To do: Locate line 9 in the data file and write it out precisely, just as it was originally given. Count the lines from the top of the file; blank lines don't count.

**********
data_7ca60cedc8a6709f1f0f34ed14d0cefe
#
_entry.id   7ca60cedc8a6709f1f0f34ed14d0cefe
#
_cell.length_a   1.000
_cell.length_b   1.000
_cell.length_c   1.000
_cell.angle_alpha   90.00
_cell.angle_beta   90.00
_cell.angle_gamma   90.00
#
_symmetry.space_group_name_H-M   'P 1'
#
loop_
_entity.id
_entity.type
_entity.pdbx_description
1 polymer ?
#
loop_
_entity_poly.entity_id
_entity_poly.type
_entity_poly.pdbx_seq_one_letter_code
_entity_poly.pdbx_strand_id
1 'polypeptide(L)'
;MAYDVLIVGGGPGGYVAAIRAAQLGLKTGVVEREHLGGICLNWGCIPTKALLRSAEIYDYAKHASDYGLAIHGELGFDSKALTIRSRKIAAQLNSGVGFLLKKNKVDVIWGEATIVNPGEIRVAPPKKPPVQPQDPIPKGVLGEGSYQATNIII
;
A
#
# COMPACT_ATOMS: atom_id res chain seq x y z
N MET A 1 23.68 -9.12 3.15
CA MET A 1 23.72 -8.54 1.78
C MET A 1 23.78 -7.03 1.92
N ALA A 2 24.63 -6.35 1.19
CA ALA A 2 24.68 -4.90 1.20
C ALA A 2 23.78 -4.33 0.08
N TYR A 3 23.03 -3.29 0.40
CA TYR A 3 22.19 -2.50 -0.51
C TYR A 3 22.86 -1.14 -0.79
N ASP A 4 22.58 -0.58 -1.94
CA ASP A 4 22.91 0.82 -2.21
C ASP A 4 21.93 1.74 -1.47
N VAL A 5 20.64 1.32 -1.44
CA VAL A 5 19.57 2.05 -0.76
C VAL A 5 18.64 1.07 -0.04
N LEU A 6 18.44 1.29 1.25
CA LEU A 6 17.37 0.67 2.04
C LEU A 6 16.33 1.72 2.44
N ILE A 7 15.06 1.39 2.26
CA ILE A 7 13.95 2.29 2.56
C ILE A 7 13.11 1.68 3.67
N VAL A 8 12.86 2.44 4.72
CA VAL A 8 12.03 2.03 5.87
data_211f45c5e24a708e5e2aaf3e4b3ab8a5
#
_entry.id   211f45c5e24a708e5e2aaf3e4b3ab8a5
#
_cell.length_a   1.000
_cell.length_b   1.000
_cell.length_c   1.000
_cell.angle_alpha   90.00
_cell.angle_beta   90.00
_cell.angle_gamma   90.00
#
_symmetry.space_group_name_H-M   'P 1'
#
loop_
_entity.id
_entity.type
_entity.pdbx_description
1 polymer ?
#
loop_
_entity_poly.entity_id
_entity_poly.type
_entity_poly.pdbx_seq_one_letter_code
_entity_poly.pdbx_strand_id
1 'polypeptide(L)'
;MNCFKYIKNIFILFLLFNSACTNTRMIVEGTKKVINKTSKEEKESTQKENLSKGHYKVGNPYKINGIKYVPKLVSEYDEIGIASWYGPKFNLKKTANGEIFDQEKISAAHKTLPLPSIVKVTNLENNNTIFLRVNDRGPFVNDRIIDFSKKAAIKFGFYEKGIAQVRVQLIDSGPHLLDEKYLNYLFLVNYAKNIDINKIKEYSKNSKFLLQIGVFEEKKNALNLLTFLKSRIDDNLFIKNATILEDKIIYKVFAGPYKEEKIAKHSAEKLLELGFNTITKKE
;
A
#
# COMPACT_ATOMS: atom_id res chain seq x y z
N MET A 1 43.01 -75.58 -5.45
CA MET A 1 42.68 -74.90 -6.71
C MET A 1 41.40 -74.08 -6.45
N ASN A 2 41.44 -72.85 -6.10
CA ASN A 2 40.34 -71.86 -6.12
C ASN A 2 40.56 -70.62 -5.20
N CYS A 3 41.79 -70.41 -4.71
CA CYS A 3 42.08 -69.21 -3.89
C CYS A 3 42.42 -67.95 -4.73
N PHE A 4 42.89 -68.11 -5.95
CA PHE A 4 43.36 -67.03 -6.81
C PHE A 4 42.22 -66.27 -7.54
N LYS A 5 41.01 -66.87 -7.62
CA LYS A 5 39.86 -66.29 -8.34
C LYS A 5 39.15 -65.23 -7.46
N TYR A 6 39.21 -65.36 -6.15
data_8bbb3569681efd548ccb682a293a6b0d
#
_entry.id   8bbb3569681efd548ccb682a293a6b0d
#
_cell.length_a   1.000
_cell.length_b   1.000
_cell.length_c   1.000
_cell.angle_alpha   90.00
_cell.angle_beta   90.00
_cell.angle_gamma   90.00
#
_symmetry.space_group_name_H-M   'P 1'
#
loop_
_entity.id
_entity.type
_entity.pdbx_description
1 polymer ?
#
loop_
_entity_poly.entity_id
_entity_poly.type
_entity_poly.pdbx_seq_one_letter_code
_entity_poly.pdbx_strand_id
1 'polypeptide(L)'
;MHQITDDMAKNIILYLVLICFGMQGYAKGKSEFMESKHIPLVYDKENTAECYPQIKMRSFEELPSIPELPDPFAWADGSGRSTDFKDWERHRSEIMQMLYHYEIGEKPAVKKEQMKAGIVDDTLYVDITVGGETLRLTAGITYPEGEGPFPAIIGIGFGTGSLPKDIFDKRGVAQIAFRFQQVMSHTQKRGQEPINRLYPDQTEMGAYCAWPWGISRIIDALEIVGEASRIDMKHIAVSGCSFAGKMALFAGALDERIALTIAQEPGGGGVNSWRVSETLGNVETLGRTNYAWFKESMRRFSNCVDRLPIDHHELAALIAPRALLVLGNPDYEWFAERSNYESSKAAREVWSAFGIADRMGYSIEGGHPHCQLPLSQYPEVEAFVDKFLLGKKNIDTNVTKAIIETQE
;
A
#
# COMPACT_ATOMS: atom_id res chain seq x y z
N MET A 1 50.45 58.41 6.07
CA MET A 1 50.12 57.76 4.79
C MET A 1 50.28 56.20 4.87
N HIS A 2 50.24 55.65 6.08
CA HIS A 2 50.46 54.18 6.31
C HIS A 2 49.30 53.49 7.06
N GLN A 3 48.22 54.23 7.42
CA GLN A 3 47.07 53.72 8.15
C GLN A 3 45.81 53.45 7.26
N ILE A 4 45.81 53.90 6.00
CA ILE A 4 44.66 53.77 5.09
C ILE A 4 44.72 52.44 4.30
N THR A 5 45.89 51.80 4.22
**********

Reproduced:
_cell.angle_beta   90.00